Last week an interesting research paper, published in Nature and covered at the UPenn website, hit the mainstream media with hundreds of mentions of 3d printing. The research itself is fascinating, but the implications that is has for the 3d printing industry are even more compelling. Additive fabrication machines, 3d printers, are just tools and the real growth they are capable of creating for the industry will come mostly from all the new devices, components, and products they can create. Printing presses were an amazing advancement, but the greatest part about them was how they made it so easy to distribute ideas and thoughts without having to painstakingly rewrite each word. By making it easy to fabricate a design, 3d printers allow semi skilled laborers to easily create precision components that would have traditionally taken many hours of machining on expensive equipment with costly materials.
Creating unique precision components is tough enough but the noted
research paper went one step further by using sugar. Because it is easy
to dissolve sugar allowed the academics to create a mold that could be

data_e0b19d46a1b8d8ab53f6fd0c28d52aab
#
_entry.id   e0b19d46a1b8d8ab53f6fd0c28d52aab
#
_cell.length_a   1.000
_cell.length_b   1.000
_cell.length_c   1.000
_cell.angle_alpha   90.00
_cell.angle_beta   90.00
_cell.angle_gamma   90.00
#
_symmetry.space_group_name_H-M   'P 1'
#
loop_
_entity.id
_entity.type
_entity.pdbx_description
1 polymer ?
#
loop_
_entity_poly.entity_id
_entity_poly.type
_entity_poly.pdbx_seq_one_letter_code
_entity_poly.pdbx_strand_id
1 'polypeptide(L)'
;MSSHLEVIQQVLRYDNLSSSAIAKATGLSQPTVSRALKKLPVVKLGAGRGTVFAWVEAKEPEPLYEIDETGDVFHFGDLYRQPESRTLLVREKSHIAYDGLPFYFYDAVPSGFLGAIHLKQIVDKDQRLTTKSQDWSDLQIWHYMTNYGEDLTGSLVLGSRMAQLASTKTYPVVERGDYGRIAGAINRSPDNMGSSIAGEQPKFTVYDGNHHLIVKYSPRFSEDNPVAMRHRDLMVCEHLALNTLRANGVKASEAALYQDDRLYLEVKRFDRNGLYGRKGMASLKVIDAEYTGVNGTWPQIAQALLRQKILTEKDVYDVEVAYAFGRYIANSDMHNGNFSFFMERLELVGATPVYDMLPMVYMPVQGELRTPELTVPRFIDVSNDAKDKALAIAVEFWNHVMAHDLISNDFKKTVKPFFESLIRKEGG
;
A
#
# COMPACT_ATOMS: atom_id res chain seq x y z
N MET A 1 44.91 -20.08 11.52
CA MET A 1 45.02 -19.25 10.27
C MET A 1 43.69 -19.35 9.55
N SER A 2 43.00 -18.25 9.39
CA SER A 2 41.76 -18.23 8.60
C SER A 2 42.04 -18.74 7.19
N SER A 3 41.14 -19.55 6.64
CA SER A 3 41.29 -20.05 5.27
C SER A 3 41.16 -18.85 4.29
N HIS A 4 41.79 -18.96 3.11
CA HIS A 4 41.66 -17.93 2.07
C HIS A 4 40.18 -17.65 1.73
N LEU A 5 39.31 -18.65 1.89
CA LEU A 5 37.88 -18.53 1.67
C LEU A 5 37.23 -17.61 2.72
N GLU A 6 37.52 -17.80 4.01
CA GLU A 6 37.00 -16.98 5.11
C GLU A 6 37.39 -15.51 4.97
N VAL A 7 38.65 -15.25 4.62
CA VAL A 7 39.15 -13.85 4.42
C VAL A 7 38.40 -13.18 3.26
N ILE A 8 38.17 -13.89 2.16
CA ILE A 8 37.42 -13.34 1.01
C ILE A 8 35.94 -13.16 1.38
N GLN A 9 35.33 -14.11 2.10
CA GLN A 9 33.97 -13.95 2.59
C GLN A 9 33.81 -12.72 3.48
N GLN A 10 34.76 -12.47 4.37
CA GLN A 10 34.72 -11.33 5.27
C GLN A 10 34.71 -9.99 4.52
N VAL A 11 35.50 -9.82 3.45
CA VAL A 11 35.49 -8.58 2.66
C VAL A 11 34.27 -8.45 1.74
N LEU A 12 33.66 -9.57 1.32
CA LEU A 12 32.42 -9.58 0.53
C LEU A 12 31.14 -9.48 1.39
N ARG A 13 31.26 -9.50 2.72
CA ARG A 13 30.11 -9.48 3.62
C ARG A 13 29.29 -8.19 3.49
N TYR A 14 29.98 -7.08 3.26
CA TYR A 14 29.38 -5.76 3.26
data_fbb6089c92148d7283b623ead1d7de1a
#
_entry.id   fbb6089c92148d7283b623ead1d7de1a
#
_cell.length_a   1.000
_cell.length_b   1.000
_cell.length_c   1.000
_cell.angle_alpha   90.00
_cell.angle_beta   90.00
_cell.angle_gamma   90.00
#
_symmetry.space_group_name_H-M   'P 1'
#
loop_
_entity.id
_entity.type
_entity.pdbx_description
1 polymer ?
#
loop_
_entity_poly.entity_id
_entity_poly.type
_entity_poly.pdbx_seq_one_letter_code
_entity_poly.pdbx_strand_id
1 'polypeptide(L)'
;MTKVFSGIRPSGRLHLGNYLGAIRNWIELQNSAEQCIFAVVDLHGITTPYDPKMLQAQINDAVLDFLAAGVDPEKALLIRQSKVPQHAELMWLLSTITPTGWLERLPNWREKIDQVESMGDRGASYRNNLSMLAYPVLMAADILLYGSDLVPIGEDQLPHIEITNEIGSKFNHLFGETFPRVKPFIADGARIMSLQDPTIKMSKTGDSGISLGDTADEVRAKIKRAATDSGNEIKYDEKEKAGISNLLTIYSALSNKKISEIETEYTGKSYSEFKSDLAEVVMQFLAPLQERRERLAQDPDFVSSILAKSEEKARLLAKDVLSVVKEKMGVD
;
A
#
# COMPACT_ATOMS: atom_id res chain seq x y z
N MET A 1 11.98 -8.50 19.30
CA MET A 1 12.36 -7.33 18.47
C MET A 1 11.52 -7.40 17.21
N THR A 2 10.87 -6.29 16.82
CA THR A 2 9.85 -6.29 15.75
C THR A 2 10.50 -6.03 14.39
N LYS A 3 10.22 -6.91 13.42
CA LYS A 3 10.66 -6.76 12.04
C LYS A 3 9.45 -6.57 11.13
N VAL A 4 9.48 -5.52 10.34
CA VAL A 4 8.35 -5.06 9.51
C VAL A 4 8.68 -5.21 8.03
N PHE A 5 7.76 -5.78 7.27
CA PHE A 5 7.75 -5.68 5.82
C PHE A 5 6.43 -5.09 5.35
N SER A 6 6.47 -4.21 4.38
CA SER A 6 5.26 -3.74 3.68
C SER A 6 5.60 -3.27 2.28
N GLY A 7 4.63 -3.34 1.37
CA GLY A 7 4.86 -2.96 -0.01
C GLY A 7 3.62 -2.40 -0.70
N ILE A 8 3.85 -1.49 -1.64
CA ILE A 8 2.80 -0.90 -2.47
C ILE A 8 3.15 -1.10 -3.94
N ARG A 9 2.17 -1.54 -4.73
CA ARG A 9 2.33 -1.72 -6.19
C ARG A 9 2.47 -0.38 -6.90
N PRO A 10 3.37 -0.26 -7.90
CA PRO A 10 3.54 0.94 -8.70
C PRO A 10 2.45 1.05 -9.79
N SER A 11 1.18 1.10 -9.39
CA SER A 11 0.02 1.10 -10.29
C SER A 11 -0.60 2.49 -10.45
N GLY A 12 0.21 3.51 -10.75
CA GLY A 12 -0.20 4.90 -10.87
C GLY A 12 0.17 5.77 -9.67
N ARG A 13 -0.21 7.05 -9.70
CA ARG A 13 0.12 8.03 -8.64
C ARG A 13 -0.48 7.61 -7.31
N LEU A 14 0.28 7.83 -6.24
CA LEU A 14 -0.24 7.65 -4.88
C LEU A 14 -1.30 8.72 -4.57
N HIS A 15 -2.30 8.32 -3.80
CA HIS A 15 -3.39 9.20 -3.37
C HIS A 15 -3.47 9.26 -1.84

washed away leaving the network structure for blood vessels to grow.
Even a single copy of such a device would have taken a skilled
fabricator untold hours of work, and that is ignoring the fact that
there must be a very limited number of people who can be called
"skilled" when it comes to creating precision sugar sculptures. With
traditional creation techniques the research team would have had to
learn on their own how to work with such a substance which itself could
warrant published articles. People who understand the scientific process
will also appreciate the amount of preparation that would go into
setting up any sort of study. Instead of dedicating hundreds of hours to
creating the molds the 3d printer capabilities mean that now the lab
can create these devices in mass with minimal oversight, turning the lab
into a small scale production facility. This allows them to supply
themselves and others with the necessary sugar molds while still
dedicating a majority of their time to further research.
The innovative combination of leading edge research, new fabrication
techniques, and unique materials produced more than just a new
component. This new combination arguably produced its own small scale
industry. In a time where many are looking for the best way to stimulate
the economy it should not be difficult to understand why that is so
revolutionary. I am continuously excited by all of the new possibilities
that additive manufacturing creates and even though these devices can
possibly replace human workers they also will require skilled
technicians and operators. As more designers, engineers, hobbyists, and
inventors are exposed to the advances of 3d printing we will surely
continue to be amazed by all of the new companies and industries their
creations lead to.
Seen any great new applications or advances in 3d printing or additive
manufacturing? Feel free to leave a comment or send a note.